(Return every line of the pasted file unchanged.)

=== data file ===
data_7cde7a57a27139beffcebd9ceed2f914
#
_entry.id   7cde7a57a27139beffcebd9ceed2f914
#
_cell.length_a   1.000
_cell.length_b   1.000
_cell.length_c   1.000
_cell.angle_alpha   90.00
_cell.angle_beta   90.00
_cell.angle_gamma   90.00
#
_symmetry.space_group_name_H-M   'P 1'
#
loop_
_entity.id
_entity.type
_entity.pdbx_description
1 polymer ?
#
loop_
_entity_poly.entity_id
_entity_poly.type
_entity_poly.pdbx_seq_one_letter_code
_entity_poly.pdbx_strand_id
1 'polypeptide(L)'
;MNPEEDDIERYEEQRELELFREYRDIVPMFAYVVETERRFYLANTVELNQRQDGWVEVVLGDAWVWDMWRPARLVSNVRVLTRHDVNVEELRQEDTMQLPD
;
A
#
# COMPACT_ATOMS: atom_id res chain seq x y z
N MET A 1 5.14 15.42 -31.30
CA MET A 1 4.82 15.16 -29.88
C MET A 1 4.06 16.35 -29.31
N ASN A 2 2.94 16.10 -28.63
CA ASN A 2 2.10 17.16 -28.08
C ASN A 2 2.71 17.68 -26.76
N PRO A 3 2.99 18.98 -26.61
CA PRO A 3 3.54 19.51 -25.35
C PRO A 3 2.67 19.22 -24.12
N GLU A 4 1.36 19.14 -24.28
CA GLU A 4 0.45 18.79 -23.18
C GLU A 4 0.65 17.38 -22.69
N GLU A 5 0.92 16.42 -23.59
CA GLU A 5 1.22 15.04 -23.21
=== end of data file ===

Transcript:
data_7cde7a57a27139beffcebd9ceed2f914
#
_entry.id   7cde7a57a27139beffcebd9ceed2f914
#
_cell.length_a   1.000
_cell.length_b   1.000
_cell.length_c   1.000
_cell.angle_alpha   90.00
_cell.angle_beta   90.00
_cell.angle_gamma   90.00
#
_symmetry.space_group_name_H-M   'P 1'
#
loop_
_entity.id
_entity.type
_entity.pdbx_description
1 polymer ?
#
loop_
_entity_poly.entity_id
_entity_poly.type
_entity_poly.pdbx_seq_one_letter_code
_entity_poly.pdbx_strand_id
1 'polypeptide(L)'
;MNPEEDDIERYEEQRELELFREYRDIVPMFAYVVETERRFYLANTVELNQRQDGWVEVVLGDAWVWDMWRPARLVSNVRVLTRHDVNVEELRQEDTMQLPD
;
A
#
# COMPACT_ATOMS: atom_id res chain seq x y z
N MET A 1 5.14 15.42 -31.30
CA MET A 1 4.82 15.16 -29.88
C MET A 1 4.06 16.35 -29.31
N ASN A 2 2.94 16.10 -28.63
CA ASN A 2 2.10 17.16 -28.08
C ASN A 2 2.71 17.68 -26.76
N PRO A 3 2.99 18.98 -26.61
CA PRO A 3 3.54 19.51 -25.35
C PRO A 3 2.67 19.22 -24.12
N GLU A 4 1.36 19.14 -24.28
CA GLU A 4 0.45 18.79 -23.18
C GLU A 4 0.65 17.38 -22.69
N GLU A 5 0.92 16.42 -23.59
CA GLU A 5 1.22 15.04 -23.21